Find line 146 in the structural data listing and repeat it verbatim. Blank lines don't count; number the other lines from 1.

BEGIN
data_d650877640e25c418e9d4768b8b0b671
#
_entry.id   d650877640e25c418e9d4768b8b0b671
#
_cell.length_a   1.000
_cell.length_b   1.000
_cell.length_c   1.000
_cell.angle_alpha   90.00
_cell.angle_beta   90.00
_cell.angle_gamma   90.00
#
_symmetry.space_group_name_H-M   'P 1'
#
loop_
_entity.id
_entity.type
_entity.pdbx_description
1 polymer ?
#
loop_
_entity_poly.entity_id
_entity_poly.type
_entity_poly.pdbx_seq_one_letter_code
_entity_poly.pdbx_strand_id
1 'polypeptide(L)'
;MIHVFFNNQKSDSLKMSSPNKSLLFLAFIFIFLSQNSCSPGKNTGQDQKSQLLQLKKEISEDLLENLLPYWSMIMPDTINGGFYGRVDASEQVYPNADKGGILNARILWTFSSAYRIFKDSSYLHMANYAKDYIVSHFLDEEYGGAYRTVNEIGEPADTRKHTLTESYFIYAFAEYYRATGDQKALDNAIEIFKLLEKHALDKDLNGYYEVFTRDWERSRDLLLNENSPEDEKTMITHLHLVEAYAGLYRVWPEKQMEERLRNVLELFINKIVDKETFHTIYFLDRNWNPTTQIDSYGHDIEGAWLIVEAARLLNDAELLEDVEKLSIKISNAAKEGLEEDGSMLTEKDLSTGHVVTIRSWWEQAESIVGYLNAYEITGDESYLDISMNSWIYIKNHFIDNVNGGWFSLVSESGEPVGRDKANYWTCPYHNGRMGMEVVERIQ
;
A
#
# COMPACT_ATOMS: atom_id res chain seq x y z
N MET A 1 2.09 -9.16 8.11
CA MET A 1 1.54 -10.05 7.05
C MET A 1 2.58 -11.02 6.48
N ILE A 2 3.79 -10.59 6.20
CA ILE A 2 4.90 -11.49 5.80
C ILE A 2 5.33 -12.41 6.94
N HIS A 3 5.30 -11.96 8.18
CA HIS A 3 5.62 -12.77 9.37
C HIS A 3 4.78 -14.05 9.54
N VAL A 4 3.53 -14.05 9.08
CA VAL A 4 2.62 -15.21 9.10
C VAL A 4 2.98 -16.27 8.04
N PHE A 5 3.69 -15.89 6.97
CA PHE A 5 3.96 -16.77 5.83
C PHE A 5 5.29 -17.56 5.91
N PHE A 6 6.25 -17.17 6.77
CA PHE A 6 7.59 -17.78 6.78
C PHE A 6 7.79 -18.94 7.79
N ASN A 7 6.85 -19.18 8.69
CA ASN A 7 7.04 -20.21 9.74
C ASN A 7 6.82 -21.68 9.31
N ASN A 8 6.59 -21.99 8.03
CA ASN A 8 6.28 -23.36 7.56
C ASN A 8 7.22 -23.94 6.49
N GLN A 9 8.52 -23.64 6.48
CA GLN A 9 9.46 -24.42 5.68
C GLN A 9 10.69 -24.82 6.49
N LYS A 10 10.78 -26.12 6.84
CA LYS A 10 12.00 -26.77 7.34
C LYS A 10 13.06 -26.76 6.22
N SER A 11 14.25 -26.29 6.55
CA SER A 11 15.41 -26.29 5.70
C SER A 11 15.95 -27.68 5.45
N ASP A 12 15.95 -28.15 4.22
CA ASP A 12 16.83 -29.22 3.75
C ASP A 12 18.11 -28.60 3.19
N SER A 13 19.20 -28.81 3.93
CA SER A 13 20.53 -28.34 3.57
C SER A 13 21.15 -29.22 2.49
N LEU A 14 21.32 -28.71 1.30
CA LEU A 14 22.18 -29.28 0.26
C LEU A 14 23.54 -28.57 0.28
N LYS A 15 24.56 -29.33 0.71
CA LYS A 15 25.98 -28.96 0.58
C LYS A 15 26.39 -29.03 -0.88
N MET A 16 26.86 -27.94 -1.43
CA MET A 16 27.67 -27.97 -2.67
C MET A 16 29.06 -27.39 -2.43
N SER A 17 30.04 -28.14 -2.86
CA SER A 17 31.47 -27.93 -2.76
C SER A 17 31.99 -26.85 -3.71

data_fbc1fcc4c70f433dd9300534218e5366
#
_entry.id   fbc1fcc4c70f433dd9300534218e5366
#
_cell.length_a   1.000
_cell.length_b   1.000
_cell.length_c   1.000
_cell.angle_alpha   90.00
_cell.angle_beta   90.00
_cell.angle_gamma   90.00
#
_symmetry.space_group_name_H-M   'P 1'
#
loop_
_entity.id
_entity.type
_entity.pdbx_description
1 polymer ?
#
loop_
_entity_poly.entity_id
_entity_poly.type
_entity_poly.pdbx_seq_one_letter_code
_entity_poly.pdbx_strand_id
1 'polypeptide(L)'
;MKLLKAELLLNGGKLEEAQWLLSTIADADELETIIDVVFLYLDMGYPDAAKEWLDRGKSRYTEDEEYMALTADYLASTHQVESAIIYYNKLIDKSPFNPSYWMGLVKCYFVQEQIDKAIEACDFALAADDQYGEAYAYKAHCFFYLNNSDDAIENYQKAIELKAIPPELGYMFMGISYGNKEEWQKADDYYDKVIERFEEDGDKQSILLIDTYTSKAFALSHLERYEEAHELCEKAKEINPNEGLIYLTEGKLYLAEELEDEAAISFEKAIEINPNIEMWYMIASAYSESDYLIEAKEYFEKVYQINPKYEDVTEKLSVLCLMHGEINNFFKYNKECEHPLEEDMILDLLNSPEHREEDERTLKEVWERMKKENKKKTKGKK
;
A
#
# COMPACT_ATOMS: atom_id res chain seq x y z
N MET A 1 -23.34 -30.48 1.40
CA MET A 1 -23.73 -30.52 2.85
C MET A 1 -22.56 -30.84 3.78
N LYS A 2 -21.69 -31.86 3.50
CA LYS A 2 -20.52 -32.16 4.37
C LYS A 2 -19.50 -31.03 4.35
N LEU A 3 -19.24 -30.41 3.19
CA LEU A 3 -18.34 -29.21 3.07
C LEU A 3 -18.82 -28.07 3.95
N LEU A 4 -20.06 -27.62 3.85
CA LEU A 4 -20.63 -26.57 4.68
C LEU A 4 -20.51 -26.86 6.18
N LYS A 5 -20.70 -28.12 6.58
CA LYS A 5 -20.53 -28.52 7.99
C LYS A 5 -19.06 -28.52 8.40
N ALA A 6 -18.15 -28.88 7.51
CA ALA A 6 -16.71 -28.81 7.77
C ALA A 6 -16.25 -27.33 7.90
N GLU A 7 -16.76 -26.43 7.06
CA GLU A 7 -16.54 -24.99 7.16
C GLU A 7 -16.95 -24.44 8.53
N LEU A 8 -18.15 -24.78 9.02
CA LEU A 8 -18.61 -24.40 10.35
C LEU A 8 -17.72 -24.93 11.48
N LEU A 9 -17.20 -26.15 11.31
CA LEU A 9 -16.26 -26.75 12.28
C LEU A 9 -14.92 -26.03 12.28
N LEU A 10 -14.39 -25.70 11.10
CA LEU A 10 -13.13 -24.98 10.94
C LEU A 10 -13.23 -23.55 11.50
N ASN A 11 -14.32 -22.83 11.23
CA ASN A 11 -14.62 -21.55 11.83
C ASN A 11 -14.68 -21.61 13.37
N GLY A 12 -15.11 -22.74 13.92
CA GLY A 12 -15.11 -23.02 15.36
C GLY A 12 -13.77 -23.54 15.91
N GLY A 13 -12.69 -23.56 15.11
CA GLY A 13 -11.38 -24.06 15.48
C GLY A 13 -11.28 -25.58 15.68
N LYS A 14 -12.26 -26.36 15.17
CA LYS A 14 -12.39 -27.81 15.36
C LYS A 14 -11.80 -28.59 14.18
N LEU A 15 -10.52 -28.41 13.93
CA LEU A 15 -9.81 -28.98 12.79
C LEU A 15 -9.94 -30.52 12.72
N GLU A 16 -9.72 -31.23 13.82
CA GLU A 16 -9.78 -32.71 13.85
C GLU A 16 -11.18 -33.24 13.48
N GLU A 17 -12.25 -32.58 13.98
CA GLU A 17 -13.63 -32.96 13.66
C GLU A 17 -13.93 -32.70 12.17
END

CA GLY A 12 -15.11 -23.02 15.36